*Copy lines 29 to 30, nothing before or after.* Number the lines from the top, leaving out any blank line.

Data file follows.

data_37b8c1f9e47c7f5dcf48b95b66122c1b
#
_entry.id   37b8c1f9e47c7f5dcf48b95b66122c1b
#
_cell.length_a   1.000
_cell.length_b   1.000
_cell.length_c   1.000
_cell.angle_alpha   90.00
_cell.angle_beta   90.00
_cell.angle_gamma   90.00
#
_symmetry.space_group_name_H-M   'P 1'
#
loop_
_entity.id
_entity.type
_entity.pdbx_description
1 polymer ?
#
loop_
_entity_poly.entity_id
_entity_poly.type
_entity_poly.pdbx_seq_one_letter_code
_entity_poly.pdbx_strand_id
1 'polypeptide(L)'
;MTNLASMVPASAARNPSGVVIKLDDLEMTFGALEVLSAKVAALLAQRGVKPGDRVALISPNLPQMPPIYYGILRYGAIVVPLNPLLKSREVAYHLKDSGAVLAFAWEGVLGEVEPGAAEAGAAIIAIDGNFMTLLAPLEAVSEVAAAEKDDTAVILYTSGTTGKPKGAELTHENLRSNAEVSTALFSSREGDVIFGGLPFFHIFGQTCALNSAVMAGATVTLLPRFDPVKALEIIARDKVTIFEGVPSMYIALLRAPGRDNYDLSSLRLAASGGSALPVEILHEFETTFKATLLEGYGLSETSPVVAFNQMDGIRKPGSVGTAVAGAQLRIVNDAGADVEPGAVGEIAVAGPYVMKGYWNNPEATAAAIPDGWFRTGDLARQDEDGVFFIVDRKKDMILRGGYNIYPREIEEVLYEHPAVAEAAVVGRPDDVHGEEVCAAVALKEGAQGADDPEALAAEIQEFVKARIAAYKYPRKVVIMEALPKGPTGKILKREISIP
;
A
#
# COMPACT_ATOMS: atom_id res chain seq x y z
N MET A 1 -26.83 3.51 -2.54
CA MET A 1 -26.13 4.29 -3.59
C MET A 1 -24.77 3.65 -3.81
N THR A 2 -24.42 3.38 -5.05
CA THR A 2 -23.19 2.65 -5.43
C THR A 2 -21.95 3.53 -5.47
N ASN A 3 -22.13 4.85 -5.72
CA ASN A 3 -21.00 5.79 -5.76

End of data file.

#
# COMPACT_ATOMS: atom_id res chain seq x y z